Flash Center team receives top prize for massive supercomputing simulationSteve Koppes
Scientists at the Universitys Center for Astrophysical Thermonuclear Flashes and their collaborators have received one of the worlds top prizes for high-performance supercomputing.
The Flash Center teamcollaborating with scientists from Lawrence Livermore National Laboratory and the Intel Corporationwere awarded the Gordon Bell Prize for their simulation of an exploding star at the November SC2000 conference of high-performance networking and computing .
The prize-winning submission involved a simulation of a nuclear detonation within the interior of a white dwarf, a sun-like star that has been exhausted of its nuclear fuel. Such detonations are important for understanding the physics of Type Ia supernovae, stellar explosions that play an important role in the production of heavy elements in the universe. Astrophysicists also use these supernovae to establish the distance scale and age of the universe.
This is one of the most sophisticated calculations we have in terms of the physics that go into it, said Flash Center Director Robert Rosner, the William Wrather Distinguished Service Professor in Astronomy & Astrophysics. It is a beautiful illustration of the power of the computer methodology we use, and its very economical with the computer resources that are used.
The simulation took several days of continual calculation to perform on one of the worlds most powerful computers at Lawrence Livermore National Laboratory in California; the timing studies were carried out on another computer located at Sandia National Laboratory in New Mexico. If the simulation could fit onto a fast desktop computer, it would take years to perform.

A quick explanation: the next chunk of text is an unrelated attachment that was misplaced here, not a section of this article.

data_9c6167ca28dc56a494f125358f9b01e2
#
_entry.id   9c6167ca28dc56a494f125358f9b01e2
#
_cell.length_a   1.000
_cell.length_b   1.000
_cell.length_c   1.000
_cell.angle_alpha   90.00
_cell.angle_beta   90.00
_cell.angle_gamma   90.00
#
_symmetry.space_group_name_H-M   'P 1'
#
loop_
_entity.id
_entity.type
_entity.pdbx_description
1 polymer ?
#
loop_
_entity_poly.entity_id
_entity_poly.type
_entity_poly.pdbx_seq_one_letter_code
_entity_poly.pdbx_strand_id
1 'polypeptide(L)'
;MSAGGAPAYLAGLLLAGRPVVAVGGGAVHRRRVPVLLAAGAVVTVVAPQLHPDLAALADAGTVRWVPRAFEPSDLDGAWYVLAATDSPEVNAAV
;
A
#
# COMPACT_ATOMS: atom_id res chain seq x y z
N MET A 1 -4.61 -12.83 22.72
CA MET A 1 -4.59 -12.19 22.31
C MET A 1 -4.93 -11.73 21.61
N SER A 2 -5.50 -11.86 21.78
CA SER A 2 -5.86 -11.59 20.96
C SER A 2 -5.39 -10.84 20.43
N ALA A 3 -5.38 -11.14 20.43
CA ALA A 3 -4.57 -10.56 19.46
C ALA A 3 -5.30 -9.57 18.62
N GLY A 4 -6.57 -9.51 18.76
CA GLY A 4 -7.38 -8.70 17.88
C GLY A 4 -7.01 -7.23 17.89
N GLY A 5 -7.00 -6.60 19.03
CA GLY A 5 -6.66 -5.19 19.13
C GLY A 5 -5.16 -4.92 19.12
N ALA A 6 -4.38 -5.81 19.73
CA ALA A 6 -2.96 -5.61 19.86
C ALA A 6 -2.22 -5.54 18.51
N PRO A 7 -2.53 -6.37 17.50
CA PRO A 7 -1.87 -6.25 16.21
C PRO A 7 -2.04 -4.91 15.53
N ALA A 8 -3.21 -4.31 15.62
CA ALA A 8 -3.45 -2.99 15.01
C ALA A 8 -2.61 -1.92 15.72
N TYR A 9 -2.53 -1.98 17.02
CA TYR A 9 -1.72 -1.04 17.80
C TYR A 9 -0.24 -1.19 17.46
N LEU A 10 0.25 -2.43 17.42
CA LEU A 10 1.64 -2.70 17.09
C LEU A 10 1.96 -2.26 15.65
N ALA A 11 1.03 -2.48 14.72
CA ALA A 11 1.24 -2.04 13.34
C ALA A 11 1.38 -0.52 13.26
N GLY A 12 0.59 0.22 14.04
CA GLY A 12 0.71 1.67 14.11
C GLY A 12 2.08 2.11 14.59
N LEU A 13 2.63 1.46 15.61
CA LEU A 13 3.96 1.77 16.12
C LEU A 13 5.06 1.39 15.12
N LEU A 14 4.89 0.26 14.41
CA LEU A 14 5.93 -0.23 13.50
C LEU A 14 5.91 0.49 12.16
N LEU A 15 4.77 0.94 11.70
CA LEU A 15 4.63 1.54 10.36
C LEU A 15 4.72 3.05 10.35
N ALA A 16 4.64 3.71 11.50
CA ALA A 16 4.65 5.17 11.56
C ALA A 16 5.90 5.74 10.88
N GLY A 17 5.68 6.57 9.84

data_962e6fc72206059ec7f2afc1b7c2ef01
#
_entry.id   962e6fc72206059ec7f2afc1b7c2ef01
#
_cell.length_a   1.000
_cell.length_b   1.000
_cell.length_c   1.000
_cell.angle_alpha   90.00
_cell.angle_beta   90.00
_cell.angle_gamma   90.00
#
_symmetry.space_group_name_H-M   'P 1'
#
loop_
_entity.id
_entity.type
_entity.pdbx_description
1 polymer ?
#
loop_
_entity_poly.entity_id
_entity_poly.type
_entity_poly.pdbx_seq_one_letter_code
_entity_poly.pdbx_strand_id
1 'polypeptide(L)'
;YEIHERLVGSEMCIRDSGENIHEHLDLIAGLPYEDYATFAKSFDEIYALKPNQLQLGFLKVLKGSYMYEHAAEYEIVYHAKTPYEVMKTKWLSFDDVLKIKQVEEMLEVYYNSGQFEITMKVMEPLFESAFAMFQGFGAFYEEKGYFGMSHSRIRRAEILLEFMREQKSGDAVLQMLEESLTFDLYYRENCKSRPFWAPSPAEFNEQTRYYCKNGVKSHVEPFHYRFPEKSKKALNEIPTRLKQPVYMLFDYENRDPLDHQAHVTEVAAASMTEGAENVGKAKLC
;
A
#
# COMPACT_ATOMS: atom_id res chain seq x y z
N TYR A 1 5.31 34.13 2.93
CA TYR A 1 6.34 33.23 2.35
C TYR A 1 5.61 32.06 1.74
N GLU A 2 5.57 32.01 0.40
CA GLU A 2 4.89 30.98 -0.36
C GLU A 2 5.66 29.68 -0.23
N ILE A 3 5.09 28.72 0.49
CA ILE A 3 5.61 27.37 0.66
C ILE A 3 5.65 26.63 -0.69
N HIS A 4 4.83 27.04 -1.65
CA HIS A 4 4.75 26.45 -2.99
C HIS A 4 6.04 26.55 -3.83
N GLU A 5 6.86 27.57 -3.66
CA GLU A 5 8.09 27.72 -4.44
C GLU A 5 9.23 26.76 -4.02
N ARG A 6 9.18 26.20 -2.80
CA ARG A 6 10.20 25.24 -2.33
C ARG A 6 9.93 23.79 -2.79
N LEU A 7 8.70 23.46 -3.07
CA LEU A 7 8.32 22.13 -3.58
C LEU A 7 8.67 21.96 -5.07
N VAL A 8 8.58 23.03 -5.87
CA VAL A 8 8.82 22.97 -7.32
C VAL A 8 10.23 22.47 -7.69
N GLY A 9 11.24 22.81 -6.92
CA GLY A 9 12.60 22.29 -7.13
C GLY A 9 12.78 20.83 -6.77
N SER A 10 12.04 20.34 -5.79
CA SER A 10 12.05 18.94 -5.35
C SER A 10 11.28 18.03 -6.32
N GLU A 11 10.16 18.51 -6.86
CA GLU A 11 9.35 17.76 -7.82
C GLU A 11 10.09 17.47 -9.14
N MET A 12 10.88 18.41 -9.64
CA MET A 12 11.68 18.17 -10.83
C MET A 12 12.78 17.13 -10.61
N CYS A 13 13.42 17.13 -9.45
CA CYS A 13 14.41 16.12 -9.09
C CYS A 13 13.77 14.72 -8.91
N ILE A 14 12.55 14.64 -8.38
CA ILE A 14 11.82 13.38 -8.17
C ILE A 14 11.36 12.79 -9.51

Three Gordon Bell Prizes are presented at each SC conference, and recognize outstanding achievements in the application of parallel processingusing more than one computer simultaneouslyto practical scientific and engineering problems.
The prizes were established by Gordon Bell, one of the designers of the Digital Equipment Corporations VAX computer system, one of the most popular minicomputers of the 1980s and 1990s.
Team members who contributed to the winning submission from Astronomy & Astrophysics, were Rosner; Professor James Truran; Research Associates Alan Calder, Paul Ricker and Michael Zingale; Research Scientist Frank Timmes; and graduate student L. Jonathan Dursi. Team members from the Universitys Enrico Fermi Institute were Senior Research Scientist Bruce Fryxell and Senior Research Associate Kevin Olson. Contributing from Computer Science was Research Associate Henry Tufo. Several of these researchers also are affiliated with the Universitys Computation Institute, a joint effort with Argonne National Laboratory.
Also contributing were Bruce Curtis, Lawrence Livermore National Laboratory; Greg Henry, Intel Corporation; and Peter MacNeice, NASAs Goddard Space Flight Center.
The Flash Center is a collaboration between the University, Argonne National Laboratory, Rensselaer Polytechnic Institute in Troy, N.Y., and the University of Arizona. A grant of nearly $50 million from the U.S. Department of Energys Accelerated Strategic Computing Initiative helped establish the center in 1997.
The initiative supports the development of advanced computations, especially three-dimensional modeling and simulations, to help safely and reliably maintain the nations nuclear arsenal in the absence of nuclear testing.
For more information about the prize-winning simulation, see http://flash.uchicago.edu/~fxt/cell3d.html. For more information about the Flash Center, see http://flash.uchicago.edu.